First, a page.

The initial and final sizes of the dark looming disk indicate to the mouse the scale and the distance of the approaching object. We investigated the influence of these size cues to looming-elicited behaviors. We used initial sizes of 0°, 10°, 20°, 30°, and 40°, and final sizes of 20°, 30°, 40°, 50°, and 60°. The change in size (Δθ) was 20° or 30° and a Δθ = 0° group (no looming stimuli) with the initial and final size of 0° was used as a negative control. Looming speeds of 40°/s, 80°/s, and 453°/s were selected from the 3 speed ranges to determine the optimal looming size to trigger defensive behaviors. The 10–40° looming stimulus with the speed in the flight range (80°/s) triggered the strongest flight behavior with the shortest latency to return to the refuge (Fig. 3a), the highest return speed (Fig. 3b), and the shortest trajectory (Fig. 3c). Looming stimuli with speeds of 40°/s or 453°/s did not elicit obvious flight responses irrespective of the disk size (Fig. 3a–c). The 0–30° looming stimulus with the speed (40°/s) in the freezing range triggered significantly longer freezing responses than the negative control group (Fig. 3d). A very long freezing response (36.5 s) was observed in one trial of the 0–60°, 14°/s group, but freezing responses in this group were not significantly different from that in the control group (Fig. 2j). In fact, this speed triggered no significantly longer freezing responses than the negative control group irrespective of the disk size (Additional File 3, Figure S3D). The 0–30°, 10–40°, and 20–40° looming stimuli with the speed in the rearing range (453°/s) triggered significantly more rearing responses than the negative control group (Fig. 3e). Looming with large initial and final sizes, such as 40–60°, mimics a large object close to the mouse; however, these large looming stimuli failed to induce significant flight behavior. In these groups, latency to refuge, return speed, and time spent freezing in the refuge were not different to those in the negative control group (Fig. 3a–c). However, these sizes of looming stimuli were more likely to trigger rearing behavior with speeds in the flight range (Fig. 3e), indicating that mice were curious but uncertain about these stimuli. Looming sizes of 0–20° represent a small object at a long distance and, therefore, did not elicit strong flight responses (Fig. 3a–c). Though not significant, the 0–20°, 40°/s looming stimulus tended to trigger more freezing response (Fig. 3d), and the 0–20°, 80°/s looming stimulus also tended to trigger more rearing behaviors (Fig. 3e). Mice responded faster than the control group to looming stimuli with speeds in the flight range, although this was not statistically significant. There was no correlation between the looming size and response latency (Fig. 3f). These results reveal that mice tend to execute flight behavior in response to an approaching object at a particular scale and distance. In nature, a flight response to a predator in the distance that is not lunging may only draw the predator’s attention. Similarly, if a predator is too close, flight may not be a suitable option because there would be little chance of escape. Taking both flight and rearing into account, the most sensitive looming stimulus size was 10–40°.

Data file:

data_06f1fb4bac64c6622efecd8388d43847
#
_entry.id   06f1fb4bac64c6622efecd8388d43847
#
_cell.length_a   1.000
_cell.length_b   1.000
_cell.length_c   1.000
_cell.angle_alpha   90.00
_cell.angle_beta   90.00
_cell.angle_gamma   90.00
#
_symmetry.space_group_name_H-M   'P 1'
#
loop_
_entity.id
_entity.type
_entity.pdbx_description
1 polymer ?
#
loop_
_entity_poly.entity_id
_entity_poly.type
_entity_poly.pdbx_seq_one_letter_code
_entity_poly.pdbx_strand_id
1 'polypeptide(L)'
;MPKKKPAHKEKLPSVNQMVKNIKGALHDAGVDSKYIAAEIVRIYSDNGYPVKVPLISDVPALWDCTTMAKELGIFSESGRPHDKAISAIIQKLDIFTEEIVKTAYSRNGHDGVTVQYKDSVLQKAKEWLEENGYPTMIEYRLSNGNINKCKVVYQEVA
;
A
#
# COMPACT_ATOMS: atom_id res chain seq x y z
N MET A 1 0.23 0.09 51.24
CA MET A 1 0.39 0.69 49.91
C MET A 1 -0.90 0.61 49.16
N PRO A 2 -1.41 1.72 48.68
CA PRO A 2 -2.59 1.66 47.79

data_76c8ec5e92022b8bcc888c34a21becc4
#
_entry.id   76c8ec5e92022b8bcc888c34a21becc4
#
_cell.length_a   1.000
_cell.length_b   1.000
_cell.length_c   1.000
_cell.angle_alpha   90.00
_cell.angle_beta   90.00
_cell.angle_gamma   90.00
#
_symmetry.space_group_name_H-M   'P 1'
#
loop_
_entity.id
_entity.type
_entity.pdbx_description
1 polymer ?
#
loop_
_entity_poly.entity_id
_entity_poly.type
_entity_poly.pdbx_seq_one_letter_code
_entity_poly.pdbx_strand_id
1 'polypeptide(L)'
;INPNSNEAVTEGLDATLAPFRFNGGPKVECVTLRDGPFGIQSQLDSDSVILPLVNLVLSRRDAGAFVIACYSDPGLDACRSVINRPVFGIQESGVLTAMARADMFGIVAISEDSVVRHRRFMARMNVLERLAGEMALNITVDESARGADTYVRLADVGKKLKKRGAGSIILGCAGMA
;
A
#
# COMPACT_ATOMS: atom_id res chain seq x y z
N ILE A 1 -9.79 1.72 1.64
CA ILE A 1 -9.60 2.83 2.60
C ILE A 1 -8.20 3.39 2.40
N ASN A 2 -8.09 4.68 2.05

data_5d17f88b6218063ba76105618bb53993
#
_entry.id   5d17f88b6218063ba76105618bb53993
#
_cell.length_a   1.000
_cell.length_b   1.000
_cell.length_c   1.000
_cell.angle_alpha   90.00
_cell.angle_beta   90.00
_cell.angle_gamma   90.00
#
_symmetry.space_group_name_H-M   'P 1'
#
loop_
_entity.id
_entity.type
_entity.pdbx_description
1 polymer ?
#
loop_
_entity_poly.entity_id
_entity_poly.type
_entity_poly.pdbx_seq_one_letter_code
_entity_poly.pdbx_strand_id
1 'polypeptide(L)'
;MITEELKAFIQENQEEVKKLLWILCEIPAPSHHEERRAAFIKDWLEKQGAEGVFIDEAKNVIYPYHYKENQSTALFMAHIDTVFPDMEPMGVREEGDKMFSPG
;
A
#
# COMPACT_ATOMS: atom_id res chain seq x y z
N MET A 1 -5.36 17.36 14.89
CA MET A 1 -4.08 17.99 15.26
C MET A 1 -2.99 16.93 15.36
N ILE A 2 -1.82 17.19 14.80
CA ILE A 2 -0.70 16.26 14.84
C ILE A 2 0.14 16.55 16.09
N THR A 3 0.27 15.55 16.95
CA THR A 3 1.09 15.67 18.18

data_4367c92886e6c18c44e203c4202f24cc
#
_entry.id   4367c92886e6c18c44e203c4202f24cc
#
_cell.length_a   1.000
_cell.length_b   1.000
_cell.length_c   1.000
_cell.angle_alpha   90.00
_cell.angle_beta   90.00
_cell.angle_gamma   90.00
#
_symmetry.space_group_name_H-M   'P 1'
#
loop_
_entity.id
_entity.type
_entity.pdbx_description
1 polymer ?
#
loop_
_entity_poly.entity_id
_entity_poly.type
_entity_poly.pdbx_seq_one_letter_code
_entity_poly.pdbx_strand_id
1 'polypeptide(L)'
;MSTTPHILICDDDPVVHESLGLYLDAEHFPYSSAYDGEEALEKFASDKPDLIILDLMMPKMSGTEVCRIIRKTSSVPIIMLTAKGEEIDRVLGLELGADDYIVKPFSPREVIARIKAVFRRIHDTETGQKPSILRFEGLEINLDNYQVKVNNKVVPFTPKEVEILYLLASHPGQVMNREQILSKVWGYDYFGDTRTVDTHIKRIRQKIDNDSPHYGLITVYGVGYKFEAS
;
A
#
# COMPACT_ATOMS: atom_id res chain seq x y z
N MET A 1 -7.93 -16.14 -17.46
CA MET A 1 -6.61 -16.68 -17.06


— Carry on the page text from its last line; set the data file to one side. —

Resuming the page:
Visual features and mouse behaviors